Performing a deductible optimization is one tool businesses can utilize to help select the right retention layer for a client's program. While past results don't dictate future success, we can use that as a baseline to see how the business's insurance program has performed over the past 5 years. We can use this data and pair it with a captive insurance company and run a 5-year hypothetical proforma to see how the business could benefit from taking on more risk over the next 5 years.
Partnering with the right insurer is crucial to a business's success. Many insurers will require collateral in the form of a letter of credit, or cash, to enable a business to take on a larger retention or reinsurance position in their client's own insurance program. Insurers do this to protect their credit risk in the event of an insured default or inability to pay any claims assigned to the deductible layer.
As the commercial insurance market continues to harden and insurers begin to pull out of different industries, finding coverage becomes more and more difficult. Using a captive insurance company to take on more of a business's risks starts to make the business less reliant on the commercial market. The less reliant the business is on the commercial market, and the more control the business exerts over the programs, makes the renewal process less frustrating and a lot smoother.
Grabbing control of the business insurance program is not a short-term solution, and the business may not see immediate results. Being committed to controlling a business insurance program is a long-term play. Also, if the program is structured correctly, the business should start to see a decrease in its total cost of risk in the long run. Beyond lowering the total cost of risk and premiums, the business may take better control of its insurance program as well as its risk management program, allowing the business to share in the underwriting profits that the commercial insurance company otherwise would have kept.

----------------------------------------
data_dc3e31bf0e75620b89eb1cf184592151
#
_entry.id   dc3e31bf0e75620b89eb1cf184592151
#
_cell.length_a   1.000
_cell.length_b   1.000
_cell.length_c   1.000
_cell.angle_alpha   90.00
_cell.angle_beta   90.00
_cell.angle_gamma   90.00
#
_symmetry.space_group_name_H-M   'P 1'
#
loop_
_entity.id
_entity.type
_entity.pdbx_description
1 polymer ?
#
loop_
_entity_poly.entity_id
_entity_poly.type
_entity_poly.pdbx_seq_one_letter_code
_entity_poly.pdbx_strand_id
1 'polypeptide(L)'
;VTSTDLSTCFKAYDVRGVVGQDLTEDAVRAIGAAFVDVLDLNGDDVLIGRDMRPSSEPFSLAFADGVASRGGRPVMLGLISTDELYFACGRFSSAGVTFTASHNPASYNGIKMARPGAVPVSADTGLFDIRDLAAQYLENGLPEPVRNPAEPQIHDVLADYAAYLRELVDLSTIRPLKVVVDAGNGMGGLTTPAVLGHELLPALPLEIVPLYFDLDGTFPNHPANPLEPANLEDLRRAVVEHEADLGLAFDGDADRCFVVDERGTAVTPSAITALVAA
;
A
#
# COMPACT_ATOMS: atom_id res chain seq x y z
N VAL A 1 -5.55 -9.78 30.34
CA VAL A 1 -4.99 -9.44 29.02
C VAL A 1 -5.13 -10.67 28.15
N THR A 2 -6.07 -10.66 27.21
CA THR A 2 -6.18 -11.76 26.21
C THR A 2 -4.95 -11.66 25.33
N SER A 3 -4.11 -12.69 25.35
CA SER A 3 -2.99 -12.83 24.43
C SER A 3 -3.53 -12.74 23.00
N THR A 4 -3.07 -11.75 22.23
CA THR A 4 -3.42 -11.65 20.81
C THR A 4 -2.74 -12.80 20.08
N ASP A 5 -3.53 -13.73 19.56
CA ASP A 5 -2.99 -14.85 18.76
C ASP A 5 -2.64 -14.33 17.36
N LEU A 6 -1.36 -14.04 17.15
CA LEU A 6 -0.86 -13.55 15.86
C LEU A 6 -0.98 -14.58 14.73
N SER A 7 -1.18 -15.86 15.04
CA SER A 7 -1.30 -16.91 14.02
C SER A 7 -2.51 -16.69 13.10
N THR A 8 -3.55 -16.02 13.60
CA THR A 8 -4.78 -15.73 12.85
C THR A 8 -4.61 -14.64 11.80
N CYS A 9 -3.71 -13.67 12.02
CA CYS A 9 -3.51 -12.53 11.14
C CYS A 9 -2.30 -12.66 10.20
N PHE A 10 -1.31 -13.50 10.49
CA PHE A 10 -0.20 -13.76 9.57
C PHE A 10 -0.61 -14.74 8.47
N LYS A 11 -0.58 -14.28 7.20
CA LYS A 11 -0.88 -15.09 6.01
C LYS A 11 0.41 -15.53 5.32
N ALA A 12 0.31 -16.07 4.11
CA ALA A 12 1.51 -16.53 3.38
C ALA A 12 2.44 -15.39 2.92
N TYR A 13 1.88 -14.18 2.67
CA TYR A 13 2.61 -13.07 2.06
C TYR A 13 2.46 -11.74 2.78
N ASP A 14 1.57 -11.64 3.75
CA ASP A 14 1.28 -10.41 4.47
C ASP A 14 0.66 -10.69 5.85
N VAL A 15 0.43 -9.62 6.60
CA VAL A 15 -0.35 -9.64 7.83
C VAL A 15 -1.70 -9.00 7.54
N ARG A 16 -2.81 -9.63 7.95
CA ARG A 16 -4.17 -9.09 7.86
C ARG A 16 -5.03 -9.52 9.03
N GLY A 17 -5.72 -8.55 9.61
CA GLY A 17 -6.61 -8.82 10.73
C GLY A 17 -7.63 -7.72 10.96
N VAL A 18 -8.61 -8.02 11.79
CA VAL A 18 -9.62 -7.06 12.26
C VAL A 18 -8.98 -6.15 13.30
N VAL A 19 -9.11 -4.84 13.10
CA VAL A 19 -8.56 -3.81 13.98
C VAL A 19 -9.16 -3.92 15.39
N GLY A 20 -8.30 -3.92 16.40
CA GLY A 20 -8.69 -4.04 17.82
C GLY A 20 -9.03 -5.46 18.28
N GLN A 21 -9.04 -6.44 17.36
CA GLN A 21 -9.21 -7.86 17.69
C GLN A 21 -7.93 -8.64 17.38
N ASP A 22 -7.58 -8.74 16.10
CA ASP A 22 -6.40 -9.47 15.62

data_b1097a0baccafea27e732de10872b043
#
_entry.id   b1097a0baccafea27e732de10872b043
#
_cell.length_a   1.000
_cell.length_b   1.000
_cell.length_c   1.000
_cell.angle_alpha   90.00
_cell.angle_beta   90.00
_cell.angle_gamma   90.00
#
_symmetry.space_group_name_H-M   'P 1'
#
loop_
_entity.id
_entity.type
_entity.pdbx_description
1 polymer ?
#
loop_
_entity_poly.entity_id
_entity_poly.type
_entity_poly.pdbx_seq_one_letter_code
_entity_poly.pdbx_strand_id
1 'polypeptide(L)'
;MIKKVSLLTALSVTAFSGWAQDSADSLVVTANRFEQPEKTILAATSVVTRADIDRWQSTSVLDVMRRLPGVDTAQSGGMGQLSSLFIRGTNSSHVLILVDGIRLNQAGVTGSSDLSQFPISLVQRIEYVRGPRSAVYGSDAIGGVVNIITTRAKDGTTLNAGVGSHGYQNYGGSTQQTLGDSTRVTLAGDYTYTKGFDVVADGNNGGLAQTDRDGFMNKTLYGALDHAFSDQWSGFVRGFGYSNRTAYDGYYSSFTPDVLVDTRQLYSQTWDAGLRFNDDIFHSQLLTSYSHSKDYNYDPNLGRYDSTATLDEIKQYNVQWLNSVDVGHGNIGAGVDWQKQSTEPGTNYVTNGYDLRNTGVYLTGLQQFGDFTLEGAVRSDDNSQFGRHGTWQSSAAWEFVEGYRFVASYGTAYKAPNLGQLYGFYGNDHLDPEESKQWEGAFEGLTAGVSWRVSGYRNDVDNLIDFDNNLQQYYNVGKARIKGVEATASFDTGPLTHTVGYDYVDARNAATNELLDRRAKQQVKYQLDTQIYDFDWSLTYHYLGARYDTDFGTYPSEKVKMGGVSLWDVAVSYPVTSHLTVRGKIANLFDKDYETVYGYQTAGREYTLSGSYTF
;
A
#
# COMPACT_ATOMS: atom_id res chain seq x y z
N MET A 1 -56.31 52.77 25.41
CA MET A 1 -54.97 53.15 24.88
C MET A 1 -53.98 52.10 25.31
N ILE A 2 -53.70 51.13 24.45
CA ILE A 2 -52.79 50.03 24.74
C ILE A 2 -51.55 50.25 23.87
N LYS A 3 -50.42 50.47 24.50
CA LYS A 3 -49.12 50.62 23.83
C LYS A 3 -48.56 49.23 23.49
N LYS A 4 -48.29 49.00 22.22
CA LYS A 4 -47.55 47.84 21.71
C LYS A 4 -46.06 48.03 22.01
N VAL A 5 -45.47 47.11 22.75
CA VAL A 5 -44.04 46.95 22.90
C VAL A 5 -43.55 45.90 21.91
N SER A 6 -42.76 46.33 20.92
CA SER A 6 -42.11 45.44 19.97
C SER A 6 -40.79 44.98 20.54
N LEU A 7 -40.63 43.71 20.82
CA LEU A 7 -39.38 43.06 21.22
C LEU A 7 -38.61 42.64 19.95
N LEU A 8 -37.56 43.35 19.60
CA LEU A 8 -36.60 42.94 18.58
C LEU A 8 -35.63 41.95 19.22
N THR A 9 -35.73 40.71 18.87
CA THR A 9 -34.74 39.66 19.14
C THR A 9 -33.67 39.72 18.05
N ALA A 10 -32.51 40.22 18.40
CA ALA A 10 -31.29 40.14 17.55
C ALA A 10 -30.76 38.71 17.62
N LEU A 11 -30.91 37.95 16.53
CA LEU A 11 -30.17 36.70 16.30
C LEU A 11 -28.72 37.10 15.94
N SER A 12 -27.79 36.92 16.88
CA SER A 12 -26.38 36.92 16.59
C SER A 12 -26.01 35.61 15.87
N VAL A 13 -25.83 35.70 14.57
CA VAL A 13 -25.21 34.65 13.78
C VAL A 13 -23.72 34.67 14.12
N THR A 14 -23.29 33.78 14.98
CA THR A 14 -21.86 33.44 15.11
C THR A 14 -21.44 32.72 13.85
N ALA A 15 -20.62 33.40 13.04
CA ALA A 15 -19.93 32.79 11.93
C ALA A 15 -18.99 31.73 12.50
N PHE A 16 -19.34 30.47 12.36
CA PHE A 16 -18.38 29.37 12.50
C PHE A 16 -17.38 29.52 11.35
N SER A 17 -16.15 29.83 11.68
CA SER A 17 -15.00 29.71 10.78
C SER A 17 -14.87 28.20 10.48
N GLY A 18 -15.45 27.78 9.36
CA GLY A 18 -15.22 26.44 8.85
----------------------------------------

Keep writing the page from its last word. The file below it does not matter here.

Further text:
Even as the commercial insurance market starts to soften, the business will still be able to take advantage of controlling the business insurance program and continue to enjoy a lower total cost of risk by constantly improving business risk management protocols.
Having a captive insurance company as part of the insured's risk management program can provide many benefits both in the short term and the long term. Using a captive insurance company to insure part of a business's commercial program can provide financial benefits as it can be used as an efficient tool to build up a surplus that can be used to pay claims in an adverse year. Captive insurance companies provide flexibility to insure risks for which coverage is not currently available in the commercial market or may have been deemed too expensive to purchase through the commercial market. Once the business has an established captive insurance company, it may be able to write insurance policies that are crucial to the business and may only be needed for 1 year or a short policy term.
Many companies that had a mature, well-structured captive were able to weather the storm of the most recent black swan event created by the COVID-19 pandemic. Having a healthy surplus enabled many of these companies to stay open while some had to shut down due to lack of resources.
Having an experienced team of advisers and the right resources is crucial to businesses making the decision to take control of their insurance program and begin the journey to lowering their overall total cost of risk.